I Can’t Protect My Child From An Ugly World
When my kids were little, I defined myself as their teacher, comforter, healer, cook, cleaner, playmate, and protector. During this last week, I have been hit in the face by the fact that, although I will always be those things to my kids, no matter how old they are, except their protector.
A week ago today, a little after midnight, I received a phone call from one of my son's friends. He and my son, along with several of their friends were at a party at the home of a classmate. The party was being held just a few miles from our house and I felt safe letting him go to the get-together. His friend's first words to me were, 'Leslie, I don't want to upset you, but there were gunshots at the party and we can't find Hayden.' At that moment, everything went black, it was as if I was hearing and viewing everything through a small pinhole. I couldn't speak and I started to shake. I then hung up the phone and tried to call my son.
After a couple of rings, he answered the phone and told me he was ok and in his car. A feeling of panic rushed through my body. I wanted to go to him, to protect him from what was happening. While we were talking, he arrived safely at a nearby friend's house. I asked what he saw and if anyone was hurt. He told me he saw two bodies on the ground, in the yard. He had to walk by them to get to his car. He said he thought they were dead. My son was at the party, in the early morning hours of Saturday, June 1st, in Whitesville, KY, where two teens were shot and killed.
I have struggled all week with many emotions. First and foremost grief I have over the death of those two boys. Also, the sadness and empathy I feel for their mothers and other loved ones who lost so much that night. And, the mixed emotions of feeling blessed that my son was spared that night and the devastating reality that I have no control over protecting him from the world around him.
I guess, in a sense, I never really did. When he was little, I thought I did because I strapped him in a car seat, holding his hand as he walked downstairs, cut his food up into small pieces, put a helmet on him when he rode his bike, caught him as he jumped into the pool, held him when he was scared, all of the things I did that made me feel in control.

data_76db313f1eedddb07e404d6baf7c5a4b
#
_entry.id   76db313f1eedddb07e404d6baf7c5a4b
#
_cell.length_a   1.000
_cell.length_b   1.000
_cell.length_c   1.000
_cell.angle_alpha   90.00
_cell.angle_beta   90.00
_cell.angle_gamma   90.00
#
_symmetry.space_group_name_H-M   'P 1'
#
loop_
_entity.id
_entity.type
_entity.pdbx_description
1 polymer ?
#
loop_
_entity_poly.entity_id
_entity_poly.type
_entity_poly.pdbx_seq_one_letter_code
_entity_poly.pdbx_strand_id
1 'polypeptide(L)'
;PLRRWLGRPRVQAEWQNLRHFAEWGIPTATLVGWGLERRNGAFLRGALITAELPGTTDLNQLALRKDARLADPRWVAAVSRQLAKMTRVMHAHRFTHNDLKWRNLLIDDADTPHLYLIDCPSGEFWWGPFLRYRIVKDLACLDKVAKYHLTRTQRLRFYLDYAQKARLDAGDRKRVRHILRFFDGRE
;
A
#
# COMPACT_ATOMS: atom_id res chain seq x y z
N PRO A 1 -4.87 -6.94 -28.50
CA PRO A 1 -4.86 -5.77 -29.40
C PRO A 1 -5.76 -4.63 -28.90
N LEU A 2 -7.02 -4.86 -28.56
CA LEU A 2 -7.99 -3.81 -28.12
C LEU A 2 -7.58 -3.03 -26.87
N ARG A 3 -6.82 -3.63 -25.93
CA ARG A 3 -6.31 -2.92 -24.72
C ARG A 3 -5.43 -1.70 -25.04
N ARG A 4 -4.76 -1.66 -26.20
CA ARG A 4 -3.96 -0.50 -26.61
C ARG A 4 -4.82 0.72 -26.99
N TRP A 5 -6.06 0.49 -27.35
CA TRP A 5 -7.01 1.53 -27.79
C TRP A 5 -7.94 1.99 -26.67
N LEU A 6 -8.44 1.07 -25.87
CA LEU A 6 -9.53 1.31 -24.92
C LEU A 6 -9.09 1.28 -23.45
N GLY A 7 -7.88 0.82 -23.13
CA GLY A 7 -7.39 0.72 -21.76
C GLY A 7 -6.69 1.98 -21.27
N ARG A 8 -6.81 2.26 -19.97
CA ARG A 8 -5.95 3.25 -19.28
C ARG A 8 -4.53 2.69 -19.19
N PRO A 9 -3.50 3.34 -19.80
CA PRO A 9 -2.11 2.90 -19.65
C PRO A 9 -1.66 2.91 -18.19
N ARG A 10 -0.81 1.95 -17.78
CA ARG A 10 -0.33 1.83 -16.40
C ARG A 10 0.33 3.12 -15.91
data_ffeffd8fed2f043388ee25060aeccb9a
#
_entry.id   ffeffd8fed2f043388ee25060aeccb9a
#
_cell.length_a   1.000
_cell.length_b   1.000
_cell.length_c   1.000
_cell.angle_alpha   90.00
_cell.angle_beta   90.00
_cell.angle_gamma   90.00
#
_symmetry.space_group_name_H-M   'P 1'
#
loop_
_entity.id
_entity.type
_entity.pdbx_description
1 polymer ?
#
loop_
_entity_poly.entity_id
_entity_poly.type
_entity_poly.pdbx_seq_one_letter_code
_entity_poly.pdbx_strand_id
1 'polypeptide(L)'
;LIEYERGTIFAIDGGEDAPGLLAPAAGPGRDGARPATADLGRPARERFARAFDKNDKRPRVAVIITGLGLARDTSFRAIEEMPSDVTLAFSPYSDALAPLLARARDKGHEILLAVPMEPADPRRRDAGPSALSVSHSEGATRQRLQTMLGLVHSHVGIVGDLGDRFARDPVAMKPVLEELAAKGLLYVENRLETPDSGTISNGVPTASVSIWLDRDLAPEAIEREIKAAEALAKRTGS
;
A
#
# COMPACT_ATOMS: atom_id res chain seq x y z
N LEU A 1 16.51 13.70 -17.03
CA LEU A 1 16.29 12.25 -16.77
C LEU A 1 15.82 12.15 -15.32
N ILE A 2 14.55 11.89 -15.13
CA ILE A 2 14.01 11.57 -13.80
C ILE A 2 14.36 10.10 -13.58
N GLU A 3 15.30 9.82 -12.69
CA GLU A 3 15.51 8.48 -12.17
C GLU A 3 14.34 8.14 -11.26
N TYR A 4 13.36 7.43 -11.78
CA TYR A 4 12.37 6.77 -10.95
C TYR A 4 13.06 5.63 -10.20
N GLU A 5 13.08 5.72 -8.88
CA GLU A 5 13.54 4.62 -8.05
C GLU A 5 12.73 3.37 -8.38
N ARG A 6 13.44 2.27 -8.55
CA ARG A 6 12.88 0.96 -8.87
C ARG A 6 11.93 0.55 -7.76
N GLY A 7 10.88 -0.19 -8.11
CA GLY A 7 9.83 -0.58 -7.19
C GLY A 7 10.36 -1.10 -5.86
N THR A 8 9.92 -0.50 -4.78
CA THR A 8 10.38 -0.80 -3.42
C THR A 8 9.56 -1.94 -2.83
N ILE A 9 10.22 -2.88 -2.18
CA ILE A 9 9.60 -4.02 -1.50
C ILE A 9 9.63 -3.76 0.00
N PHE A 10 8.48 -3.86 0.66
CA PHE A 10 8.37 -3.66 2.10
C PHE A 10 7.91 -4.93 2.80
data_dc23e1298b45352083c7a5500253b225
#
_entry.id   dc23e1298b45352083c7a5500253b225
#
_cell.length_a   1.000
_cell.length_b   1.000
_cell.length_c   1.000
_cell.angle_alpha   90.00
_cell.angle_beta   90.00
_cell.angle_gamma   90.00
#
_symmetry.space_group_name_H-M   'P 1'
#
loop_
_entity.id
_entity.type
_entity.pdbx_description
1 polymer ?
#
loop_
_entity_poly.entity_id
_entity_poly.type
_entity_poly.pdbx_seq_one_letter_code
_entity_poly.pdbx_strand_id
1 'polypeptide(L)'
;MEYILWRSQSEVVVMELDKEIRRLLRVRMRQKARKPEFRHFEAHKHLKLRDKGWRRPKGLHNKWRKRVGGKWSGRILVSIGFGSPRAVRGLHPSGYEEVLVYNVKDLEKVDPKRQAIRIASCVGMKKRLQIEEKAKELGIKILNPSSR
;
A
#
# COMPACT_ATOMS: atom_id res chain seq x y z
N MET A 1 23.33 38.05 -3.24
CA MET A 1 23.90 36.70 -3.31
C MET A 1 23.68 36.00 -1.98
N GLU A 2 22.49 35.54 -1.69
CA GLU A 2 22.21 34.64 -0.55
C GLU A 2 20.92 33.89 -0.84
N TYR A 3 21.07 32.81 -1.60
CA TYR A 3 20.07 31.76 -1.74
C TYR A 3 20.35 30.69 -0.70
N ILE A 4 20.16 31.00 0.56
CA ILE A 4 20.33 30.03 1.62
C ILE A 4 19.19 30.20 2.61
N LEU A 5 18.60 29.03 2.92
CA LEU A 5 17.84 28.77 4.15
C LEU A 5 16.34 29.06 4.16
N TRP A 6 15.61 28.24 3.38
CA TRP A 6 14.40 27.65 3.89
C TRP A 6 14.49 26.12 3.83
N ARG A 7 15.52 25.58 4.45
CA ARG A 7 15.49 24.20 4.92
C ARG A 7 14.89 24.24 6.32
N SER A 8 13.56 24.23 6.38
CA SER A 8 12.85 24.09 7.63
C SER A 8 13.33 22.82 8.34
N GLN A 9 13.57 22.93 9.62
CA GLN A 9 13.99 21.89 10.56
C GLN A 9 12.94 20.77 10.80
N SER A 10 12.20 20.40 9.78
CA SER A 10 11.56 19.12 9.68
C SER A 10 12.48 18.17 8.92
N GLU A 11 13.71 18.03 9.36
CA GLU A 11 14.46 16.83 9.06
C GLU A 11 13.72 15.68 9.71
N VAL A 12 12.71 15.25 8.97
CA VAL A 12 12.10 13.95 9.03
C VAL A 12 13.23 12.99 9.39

But, the reality is that each of us has our own path. My job, in his life, is to be a guide and adviser. There is no way I could have protected him that night, just like there is no way that the mothers of the two boys that were killed could have protected them. As hard as it is to realize that his life and death are out of my hands, it is a lesson in faith and love that is the hardest to come to grips with. The moment we give birth to our babies, our instincts kick in to take care of them and protect them. Realizing that we are only a side-by-side companion on their journey, not the leader, is truly the most difficult part of being a parent.
We have to let our children grow up, go out on their own, and take risks. It's all a part of living life to the fullest. We wanted that when we were young and they want it too. Moving forward from this tragic event, I'm going to try harder to adhere to the advice I have given others.
It's an analogy I have offered to bring peace to the hearts and minds of parents who are struggling with control of the inevitable hard lessons of life and the ugliness of the world around our kids. It goes like this...
Think of you and your child holding hands on the outer edge of a dark forest. Your child looks at you, you smile, and let go of their hand. The two of you share a warm, comforting embrace. They then turn and walk into the woods. But, before they enter, they turn back to look at you with an even bigger smile. They then proceed into the woods. Soon, you can't see them. You remember the woods, sometimes its magical and wonderful and sometimes it is scary and dark. As much as you want to, you can't follow them on their path into the woods. They must go alone. You can only be the light that guides them out of the woods if they get lost. - Leslie Morgan